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Tips for Retirement Savings

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As you go about your everyday life, a few thoughts probably run through your mind. And If you’re anything like I am, you’re probably thinking about three things: What you’re going to have for dinner, how much gas is left in your tank and yep, it’s time to start saving for retirement!

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As you go about your everyday life, a few thoughts probably run through your mind. And If you’re anything like I am, you’re probably thinking about three things: What you’re going to have for dinner, how much gas is left in your tank and yep, it’s time to start saving for retirement!
Okay. Did I at least get two out of three? But if you aren’t thinking about saving for retirement yet, you’re not alone. According to the National Foundation for Credit Counseling, 32 percent of adults save zero percent of their income for retirement every year.
That’s one out of every three people saving absolutely nothing for their future.
Don’t be that one person. If you’re not saving now, ask yourself why not. Is it because you don’t think you make enough? A dollar a day can make Future You that much happier. Besides, you’re not just saving up a bunch of money for the sake of having a bunch of money. You’re figuring out how you want to live, and what it will take over the coming years to maintain that lifestyle, especially if you decide you’d like to work less later on, or not at all.
From investing in yourself to compounding interest to mini-retirements, here are some reasons why saving for retirement can make you better prepared for an easier, more fulfilling life.
Job uncertainty. Saving for retirement means paying Future You a living wage, and not worrying about being laid off or having your wages reduced because you’re prepared.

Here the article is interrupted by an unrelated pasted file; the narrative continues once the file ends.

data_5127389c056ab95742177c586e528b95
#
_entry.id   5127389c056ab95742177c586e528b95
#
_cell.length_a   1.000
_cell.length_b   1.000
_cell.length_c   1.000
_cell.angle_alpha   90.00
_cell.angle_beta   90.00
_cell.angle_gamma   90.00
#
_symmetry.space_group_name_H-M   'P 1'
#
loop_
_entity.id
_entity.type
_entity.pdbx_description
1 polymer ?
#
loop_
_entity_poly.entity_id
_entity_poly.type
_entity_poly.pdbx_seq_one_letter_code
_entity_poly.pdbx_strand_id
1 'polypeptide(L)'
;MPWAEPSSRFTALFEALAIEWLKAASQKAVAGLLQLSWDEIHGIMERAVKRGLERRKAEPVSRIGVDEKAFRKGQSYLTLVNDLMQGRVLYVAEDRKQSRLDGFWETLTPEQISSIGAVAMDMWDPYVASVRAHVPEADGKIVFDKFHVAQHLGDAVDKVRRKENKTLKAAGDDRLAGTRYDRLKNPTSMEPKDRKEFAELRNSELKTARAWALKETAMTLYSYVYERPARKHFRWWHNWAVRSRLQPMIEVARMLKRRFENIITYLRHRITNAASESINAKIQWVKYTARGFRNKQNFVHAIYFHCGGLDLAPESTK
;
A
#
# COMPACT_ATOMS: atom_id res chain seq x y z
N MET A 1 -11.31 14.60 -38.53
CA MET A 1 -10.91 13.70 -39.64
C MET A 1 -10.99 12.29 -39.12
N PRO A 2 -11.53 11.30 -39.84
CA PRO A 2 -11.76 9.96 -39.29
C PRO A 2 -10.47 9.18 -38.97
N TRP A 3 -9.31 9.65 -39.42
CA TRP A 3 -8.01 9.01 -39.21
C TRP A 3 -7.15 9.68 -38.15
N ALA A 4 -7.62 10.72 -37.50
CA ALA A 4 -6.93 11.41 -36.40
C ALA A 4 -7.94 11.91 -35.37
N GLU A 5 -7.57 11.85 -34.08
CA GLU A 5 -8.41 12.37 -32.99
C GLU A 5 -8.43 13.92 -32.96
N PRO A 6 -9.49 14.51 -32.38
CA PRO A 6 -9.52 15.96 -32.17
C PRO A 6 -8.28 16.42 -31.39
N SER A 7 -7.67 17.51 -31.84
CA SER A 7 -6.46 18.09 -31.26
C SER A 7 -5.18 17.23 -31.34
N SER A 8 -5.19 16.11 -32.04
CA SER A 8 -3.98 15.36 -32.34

Invest in yourself first. Warren Buffett says the best investment you can make is investing in yourself. Planning for retirement is planning for your future self. Are you going to argue with the Oracle of Omaha?
The life you want. By thinking about how you want to live, you can figure out what kinds of savings you’ll need to have at the point you stop working full-time.
Let calculators calculate. This list of calculators will make number crunching simple, for everything from compounding interest to retirement funds.
Don’t think decades, think days. Investing a dollar a day, or $30 a month, can have impressive returns. Starting at 18, and being consistent, can set you up for a stress-free retirement.
Go the Roth IRA route. If you’re under 18, your parents can co-sign, and you’re off for the retirement races. Starting at 19 instead of 25 can lead to a difference of over $300,000 when you retire.
The earlier you start, the less it takes (percentage-wise). Wait until you’re 40, and you might have to save 14 percent of your income to save as much as you want. Start at 25, save just six percent.
Learn from others. Two websites, Mr Money Mustache and Early Retirement Extreme, take retirement saving to the limits. With that, they offer helpful lessons and reader stories so you can see how others like yourself are saving for the life they want.
Seven years on, one year off. Rethink retirement as that once-in-a-lifetime opportunity. Stefan Sagmeister is famous in the creative and design world for his practice of taking sabbaticals every seven years.
Mini-retirements. Tim Ferriss advocates for the idea of using mini-retirements on a regular basis to energize and inspire you. Get into this regular habit and saving will become automatic.
Whether you treat retirement as a when-all-is-said-and-done deal, a spice to sprinkle along your life’s journey, or something else entirely, know that by beginning to save now you will have much more control of — and get more enjoyment from — your life.

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